Travis Perry will be playing college basketball at the University of Kentucky.
That declarative statement means an already legendary basketball career in the commonwealth will continue in Kentucky, and at the state’s flagship university.
On Sunday afternoon during a live-streamed ceremony from his high school gym, Perry — a star guard at Lyon County High School in Eddyville who owns the all-time state boys high school basketball scoring record — committed to UK from a small list of finalists that also included Alabama, Cincinnati, Ole Miss and Western Kentucky.
Perry’s choice of UK was a surprise: Alabama, Cincinnati and Ole Miss were considered the leaders in his recruitment, and Perry technically never even took an official visit to UK.
The close proximity of UK to Eddyville (about a three-hour drive from Lexington) allowed for Perry to make plenty of unofficial visits though, including to Big Blue Madness in both 2022 and 2023.
Perry has also piloted Lyon County to consecutive appearances in the Boys’ Sweet 16 state tournament.
So playing on the big stage in Lexington won’t be new for Perry, who is ranked by the Recruiting Services Consensus Index (RSCI) — which combines the rankings from the nation’s top recruiting services into one single metric — as the No. 81 player in the 2024 recruiting class.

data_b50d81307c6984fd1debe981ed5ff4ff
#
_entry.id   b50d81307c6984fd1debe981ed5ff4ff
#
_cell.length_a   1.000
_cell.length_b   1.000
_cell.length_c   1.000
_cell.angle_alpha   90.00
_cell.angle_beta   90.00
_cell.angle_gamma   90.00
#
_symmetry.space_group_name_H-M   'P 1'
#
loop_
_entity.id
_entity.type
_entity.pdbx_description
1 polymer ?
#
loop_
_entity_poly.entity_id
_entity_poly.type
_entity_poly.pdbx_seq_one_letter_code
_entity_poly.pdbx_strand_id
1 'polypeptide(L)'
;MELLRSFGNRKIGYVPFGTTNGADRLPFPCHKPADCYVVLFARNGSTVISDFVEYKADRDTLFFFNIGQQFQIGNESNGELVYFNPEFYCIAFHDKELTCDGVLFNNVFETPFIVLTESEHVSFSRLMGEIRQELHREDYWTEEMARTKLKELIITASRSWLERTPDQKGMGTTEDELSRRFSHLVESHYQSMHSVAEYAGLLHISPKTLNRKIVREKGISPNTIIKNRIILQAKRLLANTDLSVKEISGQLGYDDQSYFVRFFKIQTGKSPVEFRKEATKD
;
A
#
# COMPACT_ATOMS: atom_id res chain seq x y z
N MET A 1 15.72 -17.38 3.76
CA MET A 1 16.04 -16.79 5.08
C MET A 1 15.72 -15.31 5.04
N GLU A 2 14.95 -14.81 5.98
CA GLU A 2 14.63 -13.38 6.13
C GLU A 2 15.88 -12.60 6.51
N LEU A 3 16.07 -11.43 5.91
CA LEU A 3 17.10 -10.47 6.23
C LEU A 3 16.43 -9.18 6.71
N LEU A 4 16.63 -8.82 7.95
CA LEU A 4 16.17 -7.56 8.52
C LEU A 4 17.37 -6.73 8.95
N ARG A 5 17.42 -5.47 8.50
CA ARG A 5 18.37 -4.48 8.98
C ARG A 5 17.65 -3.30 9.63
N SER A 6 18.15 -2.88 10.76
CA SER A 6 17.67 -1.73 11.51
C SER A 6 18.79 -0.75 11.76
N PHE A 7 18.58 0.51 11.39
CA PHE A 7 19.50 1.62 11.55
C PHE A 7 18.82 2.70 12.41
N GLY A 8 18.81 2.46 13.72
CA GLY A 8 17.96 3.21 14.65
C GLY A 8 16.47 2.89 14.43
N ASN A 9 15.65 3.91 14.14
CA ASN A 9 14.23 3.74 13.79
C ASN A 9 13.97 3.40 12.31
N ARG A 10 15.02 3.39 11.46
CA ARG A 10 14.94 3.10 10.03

But playing for Kentucky and head coach John Calipari will be a major step up for Perry, who is the top Kentucky-based prospect in the 2024 recruiting class and saw his recruitment take off following a strong showing on the summer travel basketball circuit in 2022.
What can Perry — the third member of UK’s 2024 recruiting class along with guard Boogie Fland and center Somto Cyril — bring to UK?
A player that can not only score the ball at an astonishing rate, but also a playmaker who may not get enough credit for his all-around game.
“He may not be a very explosive athlete or possess advantageous size for the high-major level,” Alex Brown, a senior analyst for Pro Insight Basketball, told the Herald-Leader in March.
“But there is a ton to like in the offensive threat that Travis Perry presents moving forward.”
Basketball intelligence, passing
Perry’s reputation as a scorer is undeniable.
He’s been a varsity starter for Lyon County since he was a seventh grader and will begin his senior season with 4,359 career points, the most of any player in Kentucky high school basketball history.